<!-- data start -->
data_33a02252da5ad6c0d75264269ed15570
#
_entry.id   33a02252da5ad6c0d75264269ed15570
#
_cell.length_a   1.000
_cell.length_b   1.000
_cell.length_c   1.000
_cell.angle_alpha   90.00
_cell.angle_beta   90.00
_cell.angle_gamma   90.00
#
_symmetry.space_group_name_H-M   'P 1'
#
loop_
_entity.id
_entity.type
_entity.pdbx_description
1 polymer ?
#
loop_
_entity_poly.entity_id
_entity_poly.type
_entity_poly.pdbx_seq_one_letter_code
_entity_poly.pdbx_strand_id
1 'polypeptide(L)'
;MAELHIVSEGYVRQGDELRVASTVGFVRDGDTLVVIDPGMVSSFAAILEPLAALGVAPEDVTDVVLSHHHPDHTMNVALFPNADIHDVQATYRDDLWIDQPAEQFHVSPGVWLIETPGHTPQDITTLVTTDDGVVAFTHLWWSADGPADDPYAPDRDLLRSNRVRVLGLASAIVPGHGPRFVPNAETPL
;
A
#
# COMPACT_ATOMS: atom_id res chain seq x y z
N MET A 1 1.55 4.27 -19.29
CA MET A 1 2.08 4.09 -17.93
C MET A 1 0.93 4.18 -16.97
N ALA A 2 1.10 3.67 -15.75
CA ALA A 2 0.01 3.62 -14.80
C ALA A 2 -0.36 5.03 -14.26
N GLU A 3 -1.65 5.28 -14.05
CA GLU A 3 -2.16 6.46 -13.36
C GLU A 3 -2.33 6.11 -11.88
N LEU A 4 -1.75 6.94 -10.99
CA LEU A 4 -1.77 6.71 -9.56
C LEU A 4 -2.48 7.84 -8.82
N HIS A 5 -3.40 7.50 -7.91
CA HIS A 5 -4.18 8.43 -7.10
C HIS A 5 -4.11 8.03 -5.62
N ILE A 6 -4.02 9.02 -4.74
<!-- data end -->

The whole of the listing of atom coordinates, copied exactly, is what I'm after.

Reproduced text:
data_33a02252da5ad6c0d75264269ed15570
#
_entry.id   33a02252da5ad6c0d75264269ed15570
#
_cell.length_a   1.000
_cell.length_b   1.000
_cell.length_c   1.000
_cell.angle_alpha   90.00
_cell.angle_beta   90.00
_cell.angle_gamma   90.00
#
_symmetry.space_group_name_H-M   'P 1'
#
loop_
_entity.id
_entity.type
_entity.pdbx_description
1 polymer ?
#
loop_
_entity_poly.entity_id
_entity_poly.type
_entity_poly.pdbx_seq_one_letter_code
_entity_poly.pdbx_strand_id
1 'polypeptide(L)'
;MAELHIVSEGYVRQGDELRVASTVGFVRDGDTLVVIDPGMVSSFAAILEPLAALGVAPEDVTDVVLSHHHPDHTMNVALFPNADIHDVQATYRDDLWIDQPAEQFHVSPGVWLIETPGHTPQDITTLVTTDDGVVAFTHLWWSADGPADDPYAPDRDLLRSNRVRVLGLASAIVPGHGPRFVPNAETPL
;
A
#
# COMPACT_ATOMS: atom_id res chain seq x y z
N MET A 1 1.55 4.27 -19.29
CA MET A 1 2.08 4.09 -17.93
C MET A 1 0.93 4.18 -16.97
N ALA A 2 1.10 3.67 -15.75
CA ALA A 2 0.01 3.62 -14.80
C ALA A 2 -0.36 5.03 -14.26
N GLU A 3 -1.65 5.28 -14.05
CA GLU A 3 -2.16 6.46 -13.36
C GLU A 3 -2.33 6.11 -11.88
N LEU A 4 -1.75 6.94 -10.99
CA LEU A 4 -1.77 6.71 -9.56
C LEU A 4 -2.48 7.84 -8.82
N HIS A 5 -3.40 7.50 -7.91
CA HIS A 5 -4.18 8.43 -7.10
C HIS A 5 -4.11 8.03 -5.62
N ILE A 6 -4.02 9.02 -4.74